The everyday blog of Richard Bartle.
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2:02pm on Wednesday, 3rd June, 2009:
In an effort to stop my new videocard from suddenly locking up, yesterday I went onto the Miscrosoft Update site to see if there was a new driver available. There was indeed, so I selected it for installation. While I was there, I looked at some of the other custom updates in case there were any that caught my eye. I selected several small-download ones, including Windows Live Essentials.
The fact that they weren't in the high priority downloads section should have tipped me off that these weren't, in fact, essential. Still, the description doesn't look all that bad:
Windows Live Essentials provides a set of free programs that help you stay in touch with the people you care about most, edit and share your photos and memories, and even help you keep your kids safer online. Programs include Windows Live Messenger, Mail, Writer, Photo Gallery, Family Safety, Toolbar, and Movie Maker beta.
It contains that nice word, "free". So I added that to the list too.
Everything downloaded fine, and then the install began. Windows Live Essentials was up first. I deselected the elements I didn't want (Windows Live Messenger and Family Safety) and let it go. It began installing, but about a third of the way through tossed up a dialogue box telling me that I had to close Internet Explorer before it could continue. Except, because I'd set off the install from Windows Update, which itself uses an Internet Explorer window, I couldn't shut down Internet Explorer without first closing the pop-up telling me to close it down. Closing the pop-up would stop the installation process for Windows Live Essentials.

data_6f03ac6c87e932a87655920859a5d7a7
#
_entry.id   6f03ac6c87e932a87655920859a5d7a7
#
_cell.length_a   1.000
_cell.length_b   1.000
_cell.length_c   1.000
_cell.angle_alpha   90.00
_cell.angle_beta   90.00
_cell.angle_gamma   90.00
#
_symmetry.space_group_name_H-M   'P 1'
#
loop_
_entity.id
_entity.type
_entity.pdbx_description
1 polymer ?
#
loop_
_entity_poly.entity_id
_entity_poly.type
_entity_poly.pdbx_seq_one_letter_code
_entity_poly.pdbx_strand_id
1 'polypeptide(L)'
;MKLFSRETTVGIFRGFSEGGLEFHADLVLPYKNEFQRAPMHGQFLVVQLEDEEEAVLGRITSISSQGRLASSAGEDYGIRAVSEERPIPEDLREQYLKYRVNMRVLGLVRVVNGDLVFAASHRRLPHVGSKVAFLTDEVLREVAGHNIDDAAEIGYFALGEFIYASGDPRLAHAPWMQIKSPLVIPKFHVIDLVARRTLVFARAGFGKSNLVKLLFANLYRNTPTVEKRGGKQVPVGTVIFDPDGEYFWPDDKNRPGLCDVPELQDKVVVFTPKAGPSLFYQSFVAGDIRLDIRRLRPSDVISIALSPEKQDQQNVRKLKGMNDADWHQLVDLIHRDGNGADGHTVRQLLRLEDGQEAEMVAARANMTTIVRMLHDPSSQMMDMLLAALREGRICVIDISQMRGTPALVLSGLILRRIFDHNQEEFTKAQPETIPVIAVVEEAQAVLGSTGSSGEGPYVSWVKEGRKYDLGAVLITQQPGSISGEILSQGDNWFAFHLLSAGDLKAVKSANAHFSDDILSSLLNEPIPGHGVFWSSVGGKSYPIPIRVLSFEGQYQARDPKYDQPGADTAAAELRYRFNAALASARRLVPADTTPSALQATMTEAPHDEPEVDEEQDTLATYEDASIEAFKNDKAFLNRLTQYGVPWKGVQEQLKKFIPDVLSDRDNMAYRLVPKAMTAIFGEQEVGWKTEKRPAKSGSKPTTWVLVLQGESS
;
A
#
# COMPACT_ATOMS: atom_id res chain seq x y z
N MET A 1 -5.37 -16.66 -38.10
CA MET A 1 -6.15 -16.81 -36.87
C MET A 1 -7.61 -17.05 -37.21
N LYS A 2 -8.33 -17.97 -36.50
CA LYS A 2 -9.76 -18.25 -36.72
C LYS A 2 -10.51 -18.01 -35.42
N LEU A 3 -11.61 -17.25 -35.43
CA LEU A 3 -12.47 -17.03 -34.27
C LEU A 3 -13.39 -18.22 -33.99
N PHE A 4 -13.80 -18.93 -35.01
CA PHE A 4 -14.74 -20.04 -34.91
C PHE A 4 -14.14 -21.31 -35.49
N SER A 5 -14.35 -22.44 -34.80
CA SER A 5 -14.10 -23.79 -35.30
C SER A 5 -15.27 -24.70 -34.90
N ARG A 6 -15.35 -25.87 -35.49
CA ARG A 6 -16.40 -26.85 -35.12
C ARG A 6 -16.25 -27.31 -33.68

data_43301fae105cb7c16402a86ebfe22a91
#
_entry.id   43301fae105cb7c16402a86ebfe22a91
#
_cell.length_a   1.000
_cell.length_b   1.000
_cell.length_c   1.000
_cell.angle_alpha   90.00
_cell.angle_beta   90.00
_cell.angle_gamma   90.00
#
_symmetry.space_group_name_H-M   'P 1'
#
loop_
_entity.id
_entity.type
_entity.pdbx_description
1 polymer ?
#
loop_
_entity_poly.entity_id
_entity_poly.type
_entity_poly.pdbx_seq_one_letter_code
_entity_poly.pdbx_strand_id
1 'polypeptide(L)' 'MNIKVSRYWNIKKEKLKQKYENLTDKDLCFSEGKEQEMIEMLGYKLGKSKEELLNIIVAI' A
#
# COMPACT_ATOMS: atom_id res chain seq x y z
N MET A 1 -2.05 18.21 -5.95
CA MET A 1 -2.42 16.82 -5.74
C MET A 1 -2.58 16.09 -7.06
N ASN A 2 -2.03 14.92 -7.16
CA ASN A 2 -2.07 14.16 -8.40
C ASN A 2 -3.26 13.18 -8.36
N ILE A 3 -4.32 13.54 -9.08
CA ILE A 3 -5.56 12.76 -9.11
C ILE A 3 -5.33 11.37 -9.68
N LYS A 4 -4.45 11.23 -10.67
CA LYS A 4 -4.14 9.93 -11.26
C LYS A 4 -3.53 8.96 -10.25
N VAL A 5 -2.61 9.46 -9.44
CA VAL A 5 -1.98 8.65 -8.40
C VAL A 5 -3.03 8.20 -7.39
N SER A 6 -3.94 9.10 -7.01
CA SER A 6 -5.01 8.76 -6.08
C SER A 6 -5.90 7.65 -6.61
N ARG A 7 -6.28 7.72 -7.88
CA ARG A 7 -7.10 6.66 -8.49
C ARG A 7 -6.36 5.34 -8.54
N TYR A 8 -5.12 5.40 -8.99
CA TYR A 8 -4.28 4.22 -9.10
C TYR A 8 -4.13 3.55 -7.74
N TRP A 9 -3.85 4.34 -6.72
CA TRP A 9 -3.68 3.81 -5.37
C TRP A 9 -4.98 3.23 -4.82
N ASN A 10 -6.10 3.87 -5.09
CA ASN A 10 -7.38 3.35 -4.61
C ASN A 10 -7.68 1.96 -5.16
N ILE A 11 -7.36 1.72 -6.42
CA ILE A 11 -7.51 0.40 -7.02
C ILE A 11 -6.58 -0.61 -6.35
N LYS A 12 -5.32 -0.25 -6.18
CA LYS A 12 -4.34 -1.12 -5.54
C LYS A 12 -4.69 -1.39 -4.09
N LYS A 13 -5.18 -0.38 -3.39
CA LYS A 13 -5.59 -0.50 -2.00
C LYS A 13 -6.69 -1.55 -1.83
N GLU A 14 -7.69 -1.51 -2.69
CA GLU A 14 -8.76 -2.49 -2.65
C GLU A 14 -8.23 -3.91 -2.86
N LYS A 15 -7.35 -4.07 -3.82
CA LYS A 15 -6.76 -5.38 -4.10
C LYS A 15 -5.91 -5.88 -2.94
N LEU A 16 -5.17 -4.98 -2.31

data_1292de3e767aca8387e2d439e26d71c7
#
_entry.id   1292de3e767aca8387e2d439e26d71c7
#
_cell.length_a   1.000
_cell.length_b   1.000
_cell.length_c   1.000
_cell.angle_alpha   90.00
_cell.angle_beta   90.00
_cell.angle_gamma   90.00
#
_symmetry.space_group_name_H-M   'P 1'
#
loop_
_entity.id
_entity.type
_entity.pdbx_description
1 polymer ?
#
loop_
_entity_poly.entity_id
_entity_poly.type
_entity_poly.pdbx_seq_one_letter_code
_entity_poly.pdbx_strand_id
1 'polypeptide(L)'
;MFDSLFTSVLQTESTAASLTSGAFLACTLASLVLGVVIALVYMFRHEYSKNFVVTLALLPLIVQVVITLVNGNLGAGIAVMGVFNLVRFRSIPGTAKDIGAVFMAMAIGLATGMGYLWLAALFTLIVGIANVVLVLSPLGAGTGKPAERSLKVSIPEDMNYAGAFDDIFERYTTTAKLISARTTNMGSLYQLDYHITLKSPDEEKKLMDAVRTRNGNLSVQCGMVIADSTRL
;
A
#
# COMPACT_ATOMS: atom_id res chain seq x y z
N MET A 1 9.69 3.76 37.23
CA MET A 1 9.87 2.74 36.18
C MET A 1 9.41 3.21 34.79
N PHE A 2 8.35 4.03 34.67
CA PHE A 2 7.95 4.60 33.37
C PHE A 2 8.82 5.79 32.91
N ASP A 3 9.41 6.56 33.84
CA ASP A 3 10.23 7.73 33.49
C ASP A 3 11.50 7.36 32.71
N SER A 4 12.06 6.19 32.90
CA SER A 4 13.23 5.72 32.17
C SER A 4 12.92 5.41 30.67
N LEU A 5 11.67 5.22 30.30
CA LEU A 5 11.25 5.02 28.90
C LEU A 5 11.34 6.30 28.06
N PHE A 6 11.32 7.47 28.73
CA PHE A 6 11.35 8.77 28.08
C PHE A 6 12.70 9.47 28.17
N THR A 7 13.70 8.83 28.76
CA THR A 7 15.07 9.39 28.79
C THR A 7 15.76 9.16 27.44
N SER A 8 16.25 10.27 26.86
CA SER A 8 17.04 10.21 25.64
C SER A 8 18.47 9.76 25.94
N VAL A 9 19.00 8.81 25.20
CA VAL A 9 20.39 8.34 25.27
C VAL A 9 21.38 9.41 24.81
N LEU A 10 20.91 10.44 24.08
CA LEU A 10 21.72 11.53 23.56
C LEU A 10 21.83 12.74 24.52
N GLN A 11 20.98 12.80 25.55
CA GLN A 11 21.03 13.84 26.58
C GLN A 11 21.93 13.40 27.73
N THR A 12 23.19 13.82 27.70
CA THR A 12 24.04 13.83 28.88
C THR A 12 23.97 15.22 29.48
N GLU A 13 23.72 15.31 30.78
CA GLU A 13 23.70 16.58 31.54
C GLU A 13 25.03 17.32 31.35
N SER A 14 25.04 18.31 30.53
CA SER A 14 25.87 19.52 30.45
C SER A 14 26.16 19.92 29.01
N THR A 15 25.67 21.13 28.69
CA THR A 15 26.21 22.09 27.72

Well, there was not a lot I could do, so I closed the pop-up and thereby aborted the install. To be fair, it did ask if I wanted to continue anyway, using words that could be paraphrased as, "but your computer will die a horrible death if you do". Everything else installed fine.
The thing is, though, that some of Windows Live Essentials did install before the dialogue box appeared. In particular, there now appears to be something on my toolbar with a Search Desktop box on it. Every so often, my hard drive goes into berserk mode — presumably to index my desktop in the unlikely event that I might want to look for something secret on it.
After several instances of this, it annoyed me sufficiently that I decided to uninstall it. I pulled up the uninstall facility, ran it, and ... uh? It told me that uninstalling it would also uninstall Internet Explorer 8 — did I want to proceed?
Well I wanted to, but I wasn't going to, just in case, you know, I might care to use my computer again. It's therefore sitting happily on my toolbar, occasionally thrashing away at the hard drive (admittedly, not as much as it did to start with, though). I wonder if I'll ever use it?
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Copyright © 2009 Richard Bartle (firstname.lastname@example.org).